LORDS VALLEY, Pa. (AP) — A survivalist accused of ambushing two state troopers, killing one and seriously wounding the other, was captured on Thursday by U.S. marshals in an abandoned airplane hangar, ending a seven-week manhunt that had rattled the nerves of area residents.
Prosecutors will seek the death penalty for Eric Frein, who meekly gave himself up when surrounded, authorities said.
“He did not just give up because he was tired,” state police Commissioner Frank Noonan said. “He gave up because he was caught.”
Frein was held in the handcuffs of the trooper he’s accused of killing, Gov. Tom Corbett said Thursday at a nighttime news conference.
The quiet takedown of Frein, who kneeled and put his hands up when marshals approached him, ended weeks of tension and turmoil in the area, as authorities at times closed schools, canceled outdoor events and blockaded roads to pursue him. Residents grew weary of hearing helicopters overhead, while small businesses suffered mounting losses and town supervisors canceled a popular Halloween parade.
Frein is charged with opening fire outside the Blooming Grove barracks on Sept. 12, killing Cpl. Bryon Dickson and seriously wounding another trooper.
Police said they linked him to the ambush after a man walking his dog discovered his partly submerged SUV three days later in a swamp a few miles from the shooting scene. Inside, investigators found shell casings matching those found at the barracks as well as Frein’s driver’s license, camouflage face paint, two empty rifle cases and military gear.
Officials, saying Frein was armed and extremely dangerous, had urged residents to be alert and cautious. Using dogs, thermal imaging technology and other tools, law enforcement officials combed miles of forest as they hunted for Frein, whom they called an experienced survivalist at home in the woods.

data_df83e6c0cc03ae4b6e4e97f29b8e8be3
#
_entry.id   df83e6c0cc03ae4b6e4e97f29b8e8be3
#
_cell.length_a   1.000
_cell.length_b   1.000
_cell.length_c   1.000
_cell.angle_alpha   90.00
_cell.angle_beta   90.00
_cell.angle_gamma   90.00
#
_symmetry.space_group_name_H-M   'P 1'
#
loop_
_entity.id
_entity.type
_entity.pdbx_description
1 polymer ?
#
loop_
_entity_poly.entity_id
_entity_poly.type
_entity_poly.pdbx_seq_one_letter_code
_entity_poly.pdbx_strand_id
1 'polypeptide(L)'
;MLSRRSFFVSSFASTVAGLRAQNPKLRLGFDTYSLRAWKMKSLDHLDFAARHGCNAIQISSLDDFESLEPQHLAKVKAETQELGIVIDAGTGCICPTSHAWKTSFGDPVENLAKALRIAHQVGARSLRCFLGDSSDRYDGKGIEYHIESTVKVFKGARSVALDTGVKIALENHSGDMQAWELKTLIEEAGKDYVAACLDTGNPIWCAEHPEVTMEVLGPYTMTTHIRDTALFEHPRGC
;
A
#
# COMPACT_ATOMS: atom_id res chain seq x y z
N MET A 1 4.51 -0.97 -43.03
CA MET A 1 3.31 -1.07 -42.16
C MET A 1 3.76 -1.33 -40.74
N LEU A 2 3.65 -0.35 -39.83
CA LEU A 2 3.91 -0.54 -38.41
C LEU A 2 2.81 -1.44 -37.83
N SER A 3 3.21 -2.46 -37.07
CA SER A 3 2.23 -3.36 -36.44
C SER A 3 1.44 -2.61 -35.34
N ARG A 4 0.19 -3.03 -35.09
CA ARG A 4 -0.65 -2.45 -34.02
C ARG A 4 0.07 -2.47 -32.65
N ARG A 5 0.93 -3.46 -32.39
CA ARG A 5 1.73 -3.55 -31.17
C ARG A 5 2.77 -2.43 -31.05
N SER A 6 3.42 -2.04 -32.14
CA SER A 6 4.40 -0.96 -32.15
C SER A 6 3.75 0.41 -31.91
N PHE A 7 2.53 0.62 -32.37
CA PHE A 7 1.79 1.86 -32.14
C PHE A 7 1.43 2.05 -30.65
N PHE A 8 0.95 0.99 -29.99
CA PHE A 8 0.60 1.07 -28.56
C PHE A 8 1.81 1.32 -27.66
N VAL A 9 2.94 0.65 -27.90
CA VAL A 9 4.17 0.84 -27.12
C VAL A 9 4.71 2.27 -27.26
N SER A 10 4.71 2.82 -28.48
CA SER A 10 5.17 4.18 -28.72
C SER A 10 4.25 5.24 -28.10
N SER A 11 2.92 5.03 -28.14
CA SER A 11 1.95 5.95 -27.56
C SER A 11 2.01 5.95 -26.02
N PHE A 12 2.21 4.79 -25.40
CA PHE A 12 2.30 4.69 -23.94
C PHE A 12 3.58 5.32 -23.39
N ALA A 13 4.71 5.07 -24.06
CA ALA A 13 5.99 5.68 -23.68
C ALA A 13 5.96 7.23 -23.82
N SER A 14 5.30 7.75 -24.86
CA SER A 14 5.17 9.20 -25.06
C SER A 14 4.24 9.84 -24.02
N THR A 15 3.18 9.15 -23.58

They pursued countless tips and closed in on an area around Frein’s parents’ home in Canadensis after he used his cellphone to try contacting them and the signal was traced to a location about 3 miles away. At times police ordered nearby residents to stay inside or prevented them from returning home.
Eric Frein caught: A timeline of the suspected cop killer’s 48 days on the run
Suspected cop-killer Eric Frein was captured Thursday afternoon nearly seven weeks after he allegedly shot and killed Cpl. Bryon Dickson and wounded Trooper Alex Douglass on September 12.
Eric Frein allegedly shot and killed a Pennsylvania State trooper and injured another officer when he ambushed a police barracks last month. The self-survivalist eluded authorities in the woods of northeast Pennsylvania for nearly seven weeks before he was finally captured Thursday.
Here’s a look at his time on the lam:
Sept. 15 – Police found Frein’s 2001 Jeep Cherokee partly submerged in a lake. Inside were shell casings matching those found at the shooting scene, camouflage face paint, two empty rifle cases and military gear.
Sept. 18 – The FBI added Frein to the “Ten Most Wanted List” and offered at $100,000 reward on the same day Dickson was buried in an emotional ceremony.
Sept. 20 – Authorities said they were closing in on Frein after exchanging gunfire in a remote heavily wooded area near the home of Frein’s parents. Area residents were cautioned to stay inside and lock all doors.
Sept. 23 – Video of a Vietnam War reenactment surfaced of Frein bragging about his military history and expertise.
Sept. 21 – Police recovered Frein’s Ak-47-style weapon and ammunition.
Sept. 24 – Police said they spotted Frein but he eluded capture. Police found his journals and soiled diapers belonging to the suspected killer.
Sept. 29 – Police recovered two pipe bombs and handwritten notes describing the attacks in the woods of Pike and Monroe Counties. “He dropped,” one of the notes reads. “I was surprised at how quick.”
Oct. 2 – Two state troopers were injured after falling from a tree stand while looking for Frein.
Oct. 4 – Frein’s sister, Tiffany Frein, called for her brother to turn himself in.
Oct. 9 – Barrett Township essentially canceled Halloween by banning trick-or-treating and postponing the 50th annual Halloween parade during the manhunt. They reinstated Halloween festivities after Frein was captured.
Oct. 16 – Trooper Alex Douglass was released from Geisinger Community Medical Center and moved to a rehabilitation facility.
Oct. 27 – Police deployed a $180,000 surveillance balloon equipped with cameras, on loan from the Ohio Department of Transportation, to look for Frein in the woods. The mission was deemed a failure just one day later when nature did not cooperate.
Oct. 30 – Frein was captured in Pennsylvania Thursday afternoon after a 48-day manhunt.
No shots were fired in the apprehension of Frein, he was found in a hanger and surrendered to law enforcement. Authorities will have more information on Friday